Regional Reviews: Albuquerque/Santa FeRegional Reviews
The occasion for the snorts and whinnies is Animal Farm, a theatrical take on George Orwell's 1945 novel adapted by Nelson Bond. Director Katie Becker Colon keeps the action at a high pitch, which was likely perfected during the production's weeks-long run in front of school audiences around the state. In all, DCRT performed before 1,100 kids before opening at the Cell. So the production landed at the Cell in great shape.
Animal Farm was Orwell's scathing critique of the Soviet Union. In the parody, the animals (workers) take over the farm, fighting off the drunken farmer (capitalists). At first, the rebelling animals insist on seven lofty principles such as "all animals are equal" and "no animal shall kill another animal." Over time, the pigs decide that some animals (pigs) are more equal than other animals, and the high-principled revolution begins to deteriorate. Soon, "lower" animals such as horses and donkeys are working longer hours for less food then they had during the reign of the farmer.
For those who follow Soviet history, Animal Farm tracks the Communist ideals as they came from Marx (Old Major) and fuel the revolution in Russia. The Bolshevik Communists try to put the ideals into practice after they overthrow the Russian Czar. But soon, the Bolshevik government exiles the revolutionary Trotsky (Snowball) because he resists the growing bureaucracy. Instead they install a leader (Napoleon) and power structure that benefits the bosses. The play emphasizes the mendacity and double-speak of party control. "Meet the new boss. Same as the old boss."
The rough and tumble of Colon's production is like a raucous ballet. Animals battle humans, animals battle each other, and the precision of the mayhem is impressive. We saw this same group skill in All I Want for Christmas. In the middle of it all, the actors switch characters, sometimes without changing costumes. The cast is able to move fluidly from character to character without confusion. This is business as usual for DCRT. They showed this same dexterity in A Midsummer Night's Dream and The Drowning Girls. This must be a talent essential to the group, since the actors have displayed this knack under more than one director.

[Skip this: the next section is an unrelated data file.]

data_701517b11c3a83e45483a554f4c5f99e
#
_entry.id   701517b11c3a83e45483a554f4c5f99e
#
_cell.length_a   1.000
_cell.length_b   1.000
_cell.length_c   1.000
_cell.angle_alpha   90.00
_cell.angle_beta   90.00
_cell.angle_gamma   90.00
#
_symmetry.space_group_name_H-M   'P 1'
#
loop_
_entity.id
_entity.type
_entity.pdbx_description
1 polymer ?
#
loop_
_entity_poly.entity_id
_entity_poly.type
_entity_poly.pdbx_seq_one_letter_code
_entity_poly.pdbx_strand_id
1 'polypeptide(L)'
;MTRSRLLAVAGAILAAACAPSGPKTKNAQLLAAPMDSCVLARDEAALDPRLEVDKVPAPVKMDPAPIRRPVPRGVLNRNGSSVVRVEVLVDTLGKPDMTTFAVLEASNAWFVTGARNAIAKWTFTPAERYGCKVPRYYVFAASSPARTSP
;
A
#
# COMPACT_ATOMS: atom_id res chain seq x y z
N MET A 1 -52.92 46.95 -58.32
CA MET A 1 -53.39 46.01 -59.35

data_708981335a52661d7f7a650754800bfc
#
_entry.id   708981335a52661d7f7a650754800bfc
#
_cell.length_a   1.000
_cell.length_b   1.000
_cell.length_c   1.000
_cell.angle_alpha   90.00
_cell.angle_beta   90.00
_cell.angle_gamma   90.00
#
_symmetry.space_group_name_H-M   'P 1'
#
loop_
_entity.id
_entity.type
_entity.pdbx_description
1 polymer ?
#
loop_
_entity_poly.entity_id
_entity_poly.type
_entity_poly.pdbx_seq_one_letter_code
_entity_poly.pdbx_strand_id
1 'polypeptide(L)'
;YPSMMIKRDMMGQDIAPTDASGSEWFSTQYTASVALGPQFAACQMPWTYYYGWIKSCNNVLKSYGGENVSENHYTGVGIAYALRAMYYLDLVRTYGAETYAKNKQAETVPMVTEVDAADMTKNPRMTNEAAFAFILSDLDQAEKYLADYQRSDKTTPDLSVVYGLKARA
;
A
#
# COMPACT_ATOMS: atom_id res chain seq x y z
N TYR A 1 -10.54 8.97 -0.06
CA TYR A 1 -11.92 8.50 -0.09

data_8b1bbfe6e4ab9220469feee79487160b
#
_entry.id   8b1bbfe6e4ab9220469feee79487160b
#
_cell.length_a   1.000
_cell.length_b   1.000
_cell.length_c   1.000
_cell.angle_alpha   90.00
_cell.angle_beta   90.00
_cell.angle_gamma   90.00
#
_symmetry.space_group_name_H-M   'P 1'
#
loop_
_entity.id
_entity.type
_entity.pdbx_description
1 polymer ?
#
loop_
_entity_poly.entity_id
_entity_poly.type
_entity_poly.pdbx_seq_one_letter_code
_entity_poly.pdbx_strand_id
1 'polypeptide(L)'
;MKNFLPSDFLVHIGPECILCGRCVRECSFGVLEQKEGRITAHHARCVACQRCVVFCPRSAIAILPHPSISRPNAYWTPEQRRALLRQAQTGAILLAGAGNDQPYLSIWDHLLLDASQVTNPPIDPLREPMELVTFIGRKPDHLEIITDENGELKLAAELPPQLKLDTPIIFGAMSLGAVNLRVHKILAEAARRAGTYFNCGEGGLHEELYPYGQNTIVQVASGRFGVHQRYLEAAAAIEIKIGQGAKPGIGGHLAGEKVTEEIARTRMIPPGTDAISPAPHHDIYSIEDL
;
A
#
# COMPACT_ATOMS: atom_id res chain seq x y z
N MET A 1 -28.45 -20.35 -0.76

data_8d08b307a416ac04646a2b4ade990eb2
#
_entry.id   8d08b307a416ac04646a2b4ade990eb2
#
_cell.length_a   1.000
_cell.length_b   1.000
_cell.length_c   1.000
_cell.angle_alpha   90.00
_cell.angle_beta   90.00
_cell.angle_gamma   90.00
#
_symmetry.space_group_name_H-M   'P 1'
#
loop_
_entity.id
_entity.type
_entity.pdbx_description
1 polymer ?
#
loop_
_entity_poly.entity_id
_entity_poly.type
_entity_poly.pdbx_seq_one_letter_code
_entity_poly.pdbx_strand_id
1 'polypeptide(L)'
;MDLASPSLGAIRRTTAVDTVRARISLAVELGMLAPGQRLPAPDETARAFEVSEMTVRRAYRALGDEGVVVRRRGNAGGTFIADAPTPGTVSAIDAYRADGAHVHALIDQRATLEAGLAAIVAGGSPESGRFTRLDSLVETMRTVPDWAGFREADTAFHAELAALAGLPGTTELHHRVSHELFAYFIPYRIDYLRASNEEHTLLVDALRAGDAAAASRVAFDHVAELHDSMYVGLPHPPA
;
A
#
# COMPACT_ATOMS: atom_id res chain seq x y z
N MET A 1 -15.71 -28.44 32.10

The actors also shine in their animal vocalizations. These are not simple oinks and nays. Frank Taylor Green in particular makes some noises I didn't think possible from a human being. Ezra Colon is terrific as the evil Napoleon (Stalin), and Merritt Glover puts forward a heartbreaking horse. Amelia Ampuero, Josh Heard and Willis Miller are all wonderful.
The set by D'Vaughn Agu is a simple barn with crates that come in handy as speech podiums. For the actors the set serves as a jungle gym for pratfalls and high slapstick. The lighting by Chesapeake Dalrymple is effective as a device to move time along and indicate scene changes. The costumes by Gene Salgado (costume designer) and Veronica Castaneda (costume construction) work well as Romper Room outfits. The giant heads of the humans are bizarrely right.
Animal Farm, produced by the Duke City Repertory Theatre, is playing at the Cell Theatre at 700 1st. St. NW. Performances run Thursdays through Sundays through March 15. Thursday, Friday, and Saturday performances begin at 8:00 pm. Sunday performances begin at 2:00 pm. Adults are $22; seniors, military, and students are $14; children up to 17 are $7. Tickets for Thursday, March 12 are $12 for everyone but kids whose tickets are $7. For reservations, go to dukecityrep.com or call 797-7082.